Sometimes high-brow entertainment is not what we’re looking for, and that’s okay! We all need those couple hours to switch off our minds and have a good time with a fun movie. It is therefore understandable that these are usually the movies we love most – so here our our favourites!
Mamma Mia dir. Phyllida Loyd (2008)
Everyone has that film that they automatically put on both when they’re having a tough day, and when they have something to celebrate. For me, that’s Mamma Mia – arguably the queen of the cheesy film. I’ve been an ABBA fan since my mum played their greatest hits album on long car journeys when I was a kid, so it was a completely natural progression to fall in love with the musical-movie when it came out in 2008. Since then, I must’ve watched it almost 100 times, and it never gets old.
To me, everything about it (apart from Piers Brosnan’s singing) is perfect – the songs, the costumes, the star-studded cast and obviously the incredible location which makes my blood boil with jealousy every time. It always puts a smile on my face to sing along with Meryl Streep and forget about whatever was getting me down, or raise my spirits even more when I’ve had a good day. Yes, it’s hugely clichéd and corny, but if you embrace it, then I promise it’ll make your day. That is, as long as you like ABBA.
Flushed Away dir. Sam Fell and David Bowers (2006)
Looking back on this film now that I’m in my twenties … I’m still not sure why this was one of my favourite films as a kid. Maybe it was the acting talent that I retroactively recognise as some big names in cinema from Andy Serkis to Kate Winslet, or the gratuitous use of Tina Turner towards the end.
It’s undiluted fun; chaotic, sure, but Flushed Away works best when you leave the sense of reality behind. The use of everyday items like cans and such which we might throw away, used in inventive ways (e.g. a hand mixer as a speedboat or LEGO flowers for a bouquet) is ingenious. And each rewatch treats you to more easter eggs to watch out for (James Bond, Wolverine, and Mary Poppins among many), so you can somewhat justify a rewatch or two.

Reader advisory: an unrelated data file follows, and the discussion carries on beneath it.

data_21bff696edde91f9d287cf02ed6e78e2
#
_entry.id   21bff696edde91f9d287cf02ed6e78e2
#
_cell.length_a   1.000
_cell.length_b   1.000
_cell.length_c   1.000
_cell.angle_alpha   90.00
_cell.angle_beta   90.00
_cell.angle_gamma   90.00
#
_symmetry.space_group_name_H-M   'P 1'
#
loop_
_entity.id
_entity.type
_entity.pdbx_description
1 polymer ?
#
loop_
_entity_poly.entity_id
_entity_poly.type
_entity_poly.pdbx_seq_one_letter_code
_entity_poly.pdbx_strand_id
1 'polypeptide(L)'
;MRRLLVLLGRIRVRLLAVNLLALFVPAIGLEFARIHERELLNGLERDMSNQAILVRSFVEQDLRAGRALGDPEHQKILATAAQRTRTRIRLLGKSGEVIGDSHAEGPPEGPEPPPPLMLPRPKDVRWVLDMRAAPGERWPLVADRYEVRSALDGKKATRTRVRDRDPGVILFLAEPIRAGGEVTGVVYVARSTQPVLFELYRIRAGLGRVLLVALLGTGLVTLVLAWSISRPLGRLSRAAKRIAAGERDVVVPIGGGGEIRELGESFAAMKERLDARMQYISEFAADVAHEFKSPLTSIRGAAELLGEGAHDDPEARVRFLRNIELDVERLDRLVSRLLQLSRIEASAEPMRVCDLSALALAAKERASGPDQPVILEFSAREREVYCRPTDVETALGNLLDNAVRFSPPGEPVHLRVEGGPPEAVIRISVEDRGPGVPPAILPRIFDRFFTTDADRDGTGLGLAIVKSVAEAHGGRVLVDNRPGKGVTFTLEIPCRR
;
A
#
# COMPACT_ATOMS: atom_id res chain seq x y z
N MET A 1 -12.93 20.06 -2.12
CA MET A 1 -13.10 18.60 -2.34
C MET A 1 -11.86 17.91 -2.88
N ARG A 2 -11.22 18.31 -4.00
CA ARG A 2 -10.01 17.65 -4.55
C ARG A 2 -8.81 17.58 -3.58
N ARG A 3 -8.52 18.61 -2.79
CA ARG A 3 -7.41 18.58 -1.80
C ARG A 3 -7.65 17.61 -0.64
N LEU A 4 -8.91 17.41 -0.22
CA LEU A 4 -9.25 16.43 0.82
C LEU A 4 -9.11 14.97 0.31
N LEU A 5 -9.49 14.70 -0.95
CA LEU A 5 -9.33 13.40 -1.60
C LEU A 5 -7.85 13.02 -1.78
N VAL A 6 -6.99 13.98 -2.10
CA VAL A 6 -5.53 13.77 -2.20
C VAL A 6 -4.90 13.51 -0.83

And the use of the frog hitman squad? Andy Serkis’ rat as comedic relief? Peak cinema.
A box office bomb in 2006 when compared to how Cars and Happy Feet performed, Flushed Away could be a hidden gem in its own right.
Clueless dir. Amy Heckerling (1995)
Despite earning my personal title for cheesy favourite, Clueless is one of my favourite adaptations of Austen’s Emma, however far it strays from the original source material. To call it cheesy is not to insult the film but actually praise it; the memorable outfits and quotable dialogue certainly contributed to the forthcoming films also exploring popularity and the presentation of hyper-femininity, such as Legally Blonde (2001) and Mean Girls (2004). While 90s and 00s ‘chick-flicks’ can’t always be commended for how they present women who care about their appearances, Clueless does present a self-awareness within its own genre – as is often the case, this film focuses on a rich teenage girl who only cares about her self-image, and gradually learns to accept others and herself through a different lens.
The cheesiness is optimised not only by the character’s cluelessness of their own behaviour and feelings (particularly protagonist Cher), but by the exaggeration of all these stereotypes. As soon as we see Cher choose her iconic first outfit of the movie by using her computer, we know we are in for a cheesy and self-aware ride.